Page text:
I am so, so, so, so sorry. There are no words that can possibly ever come close to describe how sorry I am. Our mom says we were monsters. I was a monster. I expertly studied and executed what our father demonstrated. When it came time to engage, the lever that controls all emotion was pulled down to the off position. I was calculating, cruel and efficient. I analyzed your weak spots and sliced with precision. I was good at it. I enjoyed it, the skill and expertise. I did not think about the consequences. I acted, concluded, then went back to whatever I was working on before. I was actually surprised, and somewhat annoyed, by how long it took you to “get back to normal.” I had no idea what I was doing to you. I didn’t actually understand you. I never bothered to try. I only knew my boundaries, and operated with those in every situation. It took years of confusion, of making people uncomfortable, and of offending people, before it suddenly dawned on me that other people have different boundaries.

But that’s not what this writing piece is about. This is about two girls trying to establish order after the tyrant was exiled. Two strong and stubborn leaders fighting for dominance and control. Two rulers angry over the non-compliance of the other. We were children (she 10, me 12) taking on adult roles, using the tools our parents taught us. And those tools were violent and sadistic.

This is about accepting responsibility for my actions. This is about guilt, and figuring out how to release it. I was awful. But I was a child.

This is about reframing. I have happily looked down on my sister as an example of all the things I have overcome and decided not to be – victim, martyr, high on justified anger and anxiety, drama seeking, pathetic. But it’s not that simple. She is a strong, capable human being who is using different tools to survive. And truthfully, at this point, after over 5 years of little to no contact, she’s a stranger. Think about how much I’ve changed in the last 5 years, I am a completely different person. She is too. It has been so easy to make her the bad guy. It’s so easy to make people the bad guys. And so much more complicated to see them as they really are, complex creatures worthy of love and respect.

What are you hiding?

I peel. I peel off the skin on my cuticles. I peel off the skin around the sides of my fingers. I find an uneven spot and dig in and pull strips of skin away. Sometimes it’s little pieces at a time. Sometimes it’s a big chunk of skin. I can’t remember a time when I didn’t peel. Over the years my fingertips have lost more and more sensitivity. Most of the time it doesn’t bleed. But when it does, it’s time to stop, those are my rules. I peel when I’m stressed. I peel when I’m bored. I peel when I’m watching tv, when I’m taking a shower, when I’m in the car driving. Sometimes it’s intentional. I’m inspecting my fingers to find spots that need to be peeled. Most of the time I don’t even realize I started doing it until it starts hurting. I get in a trance. Fingers feeling a long other fingers searching for uneven surfaces. My fingers are on autopilot, alien ants working industriously with no apparent leader. I peel to try and create smoothness, which is the exact opposite result I always get. I peel to escape the present. The tactile experience is soothing, comforting. So is the pain. It’s never too painful, it’s just the right amount of soreness, a welcome sensation to focus on, to disappear from the now. Once I start, I can’t stop until I’m done. But what is done when there is always more uneven spots that need to be peeled. I find a place in my mind that is good enough, and force myself to focus on something else. I need to stop. But I don’t want to. I don’t know how to stop. I won’t let myself stop. I’ve never told any of my doctors about it. Intentionally not peeling creates an intense level of anxiety and the inability to focus on anything else. I’m not ready to stop. But I have to, I must. My child is peeling too. She learned it from me. The guilt I feel is crushing. I tell her to stop. What a hypocrite I am. But I also tell her to stop me if I’m doing it. I do my best not to do it in front of her. I’ve made that a new rule, and I’m struggling to follow it. Even just writing about this makes the urge so strong. Here I go again.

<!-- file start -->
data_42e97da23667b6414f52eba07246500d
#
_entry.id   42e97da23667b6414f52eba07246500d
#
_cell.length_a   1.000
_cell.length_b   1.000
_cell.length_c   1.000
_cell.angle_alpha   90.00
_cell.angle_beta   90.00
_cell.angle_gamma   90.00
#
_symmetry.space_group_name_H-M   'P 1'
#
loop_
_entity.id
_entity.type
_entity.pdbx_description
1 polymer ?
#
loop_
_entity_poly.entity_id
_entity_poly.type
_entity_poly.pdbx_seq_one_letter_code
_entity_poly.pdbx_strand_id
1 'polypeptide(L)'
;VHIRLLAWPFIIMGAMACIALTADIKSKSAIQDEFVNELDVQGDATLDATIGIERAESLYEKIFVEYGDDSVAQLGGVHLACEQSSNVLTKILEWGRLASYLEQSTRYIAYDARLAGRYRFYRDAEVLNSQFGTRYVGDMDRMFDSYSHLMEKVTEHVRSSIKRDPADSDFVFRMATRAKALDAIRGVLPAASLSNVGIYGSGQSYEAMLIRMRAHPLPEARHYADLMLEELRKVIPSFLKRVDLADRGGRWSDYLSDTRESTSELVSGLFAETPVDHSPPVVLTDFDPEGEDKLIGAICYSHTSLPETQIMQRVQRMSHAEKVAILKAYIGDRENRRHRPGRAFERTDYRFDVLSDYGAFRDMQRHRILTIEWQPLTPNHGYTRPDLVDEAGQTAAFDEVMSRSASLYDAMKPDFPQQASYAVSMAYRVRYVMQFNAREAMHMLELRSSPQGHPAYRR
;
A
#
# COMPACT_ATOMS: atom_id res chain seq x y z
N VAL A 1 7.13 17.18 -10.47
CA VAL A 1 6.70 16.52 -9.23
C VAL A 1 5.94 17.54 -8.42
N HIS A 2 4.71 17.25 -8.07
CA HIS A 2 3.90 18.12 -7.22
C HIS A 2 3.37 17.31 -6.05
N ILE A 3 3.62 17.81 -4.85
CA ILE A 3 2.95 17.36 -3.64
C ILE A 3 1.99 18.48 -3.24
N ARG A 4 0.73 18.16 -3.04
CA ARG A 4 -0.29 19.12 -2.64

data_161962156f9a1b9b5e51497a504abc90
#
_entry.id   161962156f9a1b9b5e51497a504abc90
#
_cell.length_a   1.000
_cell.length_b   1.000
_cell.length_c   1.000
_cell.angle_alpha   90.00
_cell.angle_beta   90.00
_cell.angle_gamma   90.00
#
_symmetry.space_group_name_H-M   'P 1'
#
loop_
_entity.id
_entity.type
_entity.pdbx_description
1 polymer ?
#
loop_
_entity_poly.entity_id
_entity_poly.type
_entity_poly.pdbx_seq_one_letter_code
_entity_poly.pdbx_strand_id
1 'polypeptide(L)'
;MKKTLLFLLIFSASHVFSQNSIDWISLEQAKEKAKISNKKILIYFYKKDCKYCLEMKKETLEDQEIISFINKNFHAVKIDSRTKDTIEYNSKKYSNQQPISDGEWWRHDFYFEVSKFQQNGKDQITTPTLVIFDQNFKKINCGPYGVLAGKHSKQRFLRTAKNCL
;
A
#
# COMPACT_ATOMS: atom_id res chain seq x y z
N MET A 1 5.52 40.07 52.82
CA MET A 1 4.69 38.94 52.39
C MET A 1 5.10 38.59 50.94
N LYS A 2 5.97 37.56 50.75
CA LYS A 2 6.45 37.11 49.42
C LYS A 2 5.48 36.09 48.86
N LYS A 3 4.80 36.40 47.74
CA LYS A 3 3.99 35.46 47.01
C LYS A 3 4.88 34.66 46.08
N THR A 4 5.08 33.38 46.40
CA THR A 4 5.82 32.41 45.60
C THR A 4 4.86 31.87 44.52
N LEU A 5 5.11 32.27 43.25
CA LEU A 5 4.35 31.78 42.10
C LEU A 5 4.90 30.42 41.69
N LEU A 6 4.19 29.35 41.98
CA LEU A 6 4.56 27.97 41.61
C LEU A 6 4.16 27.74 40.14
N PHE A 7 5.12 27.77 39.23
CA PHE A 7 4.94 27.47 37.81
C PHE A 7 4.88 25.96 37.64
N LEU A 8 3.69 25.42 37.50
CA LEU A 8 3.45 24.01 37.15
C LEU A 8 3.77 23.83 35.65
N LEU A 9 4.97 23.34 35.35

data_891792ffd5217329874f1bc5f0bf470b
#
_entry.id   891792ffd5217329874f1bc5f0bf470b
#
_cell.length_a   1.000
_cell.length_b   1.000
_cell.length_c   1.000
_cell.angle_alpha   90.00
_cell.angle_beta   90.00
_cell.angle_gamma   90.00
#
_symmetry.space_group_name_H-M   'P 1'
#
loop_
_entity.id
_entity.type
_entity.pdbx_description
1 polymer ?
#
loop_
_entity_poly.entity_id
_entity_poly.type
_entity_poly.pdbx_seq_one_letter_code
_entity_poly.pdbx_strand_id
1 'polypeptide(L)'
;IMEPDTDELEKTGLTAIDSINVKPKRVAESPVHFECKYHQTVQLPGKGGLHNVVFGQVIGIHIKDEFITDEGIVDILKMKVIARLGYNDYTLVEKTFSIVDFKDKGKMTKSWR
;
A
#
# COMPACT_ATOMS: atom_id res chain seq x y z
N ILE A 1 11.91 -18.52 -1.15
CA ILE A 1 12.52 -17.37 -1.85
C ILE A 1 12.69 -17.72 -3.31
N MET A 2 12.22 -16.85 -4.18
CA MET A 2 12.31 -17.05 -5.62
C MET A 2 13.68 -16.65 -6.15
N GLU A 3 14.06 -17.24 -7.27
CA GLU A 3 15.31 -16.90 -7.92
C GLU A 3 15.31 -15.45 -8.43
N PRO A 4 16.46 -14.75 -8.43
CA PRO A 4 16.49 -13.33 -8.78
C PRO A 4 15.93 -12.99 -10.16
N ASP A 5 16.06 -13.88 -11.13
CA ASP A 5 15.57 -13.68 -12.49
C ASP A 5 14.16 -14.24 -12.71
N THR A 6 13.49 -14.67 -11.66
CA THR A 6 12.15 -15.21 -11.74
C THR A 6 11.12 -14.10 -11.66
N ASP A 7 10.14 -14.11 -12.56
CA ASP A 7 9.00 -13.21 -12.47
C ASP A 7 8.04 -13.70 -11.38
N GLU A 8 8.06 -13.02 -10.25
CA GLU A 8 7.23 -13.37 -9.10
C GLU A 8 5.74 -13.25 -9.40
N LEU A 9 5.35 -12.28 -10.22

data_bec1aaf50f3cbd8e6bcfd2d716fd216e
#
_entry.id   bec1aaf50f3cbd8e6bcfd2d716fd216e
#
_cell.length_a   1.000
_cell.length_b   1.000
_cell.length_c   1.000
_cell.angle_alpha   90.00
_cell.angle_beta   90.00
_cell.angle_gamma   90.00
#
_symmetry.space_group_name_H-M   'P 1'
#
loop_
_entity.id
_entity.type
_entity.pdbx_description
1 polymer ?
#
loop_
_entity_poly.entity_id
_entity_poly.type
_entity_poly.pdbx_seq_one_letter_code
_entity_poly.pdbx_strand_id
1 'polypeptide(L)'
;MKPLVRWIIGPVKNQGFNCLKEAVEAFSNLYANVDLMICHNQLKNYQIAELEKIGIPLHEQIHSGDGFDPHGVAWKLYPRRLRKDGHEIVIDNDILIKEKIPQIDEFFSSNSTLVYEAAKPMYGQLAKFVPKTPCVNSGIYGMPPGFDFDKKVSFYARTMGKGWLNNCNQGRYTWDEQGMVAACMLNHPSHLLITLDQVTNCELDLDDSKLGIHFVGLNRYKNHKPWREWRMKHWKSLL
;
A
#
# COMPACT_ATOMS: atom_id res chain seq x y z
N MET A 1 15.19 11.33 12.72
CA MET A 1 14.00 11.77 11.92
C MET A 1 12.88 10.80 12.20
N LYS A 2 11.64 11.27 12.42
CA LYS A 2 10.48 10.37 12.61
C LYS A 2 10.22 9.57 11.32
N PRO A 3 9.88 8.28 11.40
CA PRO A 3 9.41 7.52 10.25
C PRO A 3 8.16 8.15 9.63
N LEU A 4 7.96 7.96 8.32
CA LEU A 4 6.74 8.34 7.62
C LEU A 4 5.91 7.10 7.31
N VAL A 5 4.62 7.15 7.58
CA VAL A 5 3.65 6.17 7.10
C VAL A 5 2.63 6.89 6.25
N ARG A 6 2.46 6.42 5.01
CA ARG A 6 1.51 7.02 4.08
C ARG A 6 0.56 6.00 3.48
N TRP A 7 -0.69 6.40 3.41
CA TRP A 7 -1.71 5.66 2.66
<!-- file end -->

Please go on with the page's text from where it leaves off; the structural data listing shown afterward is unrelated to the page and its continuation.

Fear is the mold of the mind. It lives under the surface, dormant, waiting. Then one day there is a leak. It awakes with a flourish, expanding and spreading quickly. It eats up all that is around it, distorting and devastating. As it spreads it blackens what was once white and pristine. Darkness expanding, engulfing. It suffocates, greedily taking up all the space it can. It grows and covers rational thought and logic. It has the power to kill.

I am surrounded by the mold fear. It’s growing in our downstairs bathroom, around the window in my daughter’s room, on the window in our bedroom, and in my blood in frighteningly high amounts. If I could be objective, I would say it’s beautiful. Flowery circles expanding in patterns, hypnotic to look at. It’s devious in its decoration. Knowing that I’m breathing it in, that my child is breathing it in, makes it almost impossible to breath. I am strangled by the knowledge that this harming me, harming us. I am strangled by my fear. It is crushing me. Every limb is tense. The moment I wake the hot adrenaline spreads across my body, my heart beating hard. The white anxiety spreading down my arms and legs. The ball of fire crushing my chest. I can’t even take a deep breath to relax – the air itself is toxic to me. The fear, the mold, surrounds me, fills ever bit of air around me. I feel so trapped in this house, in this bed, in this body, in this fear.

have a mother’s day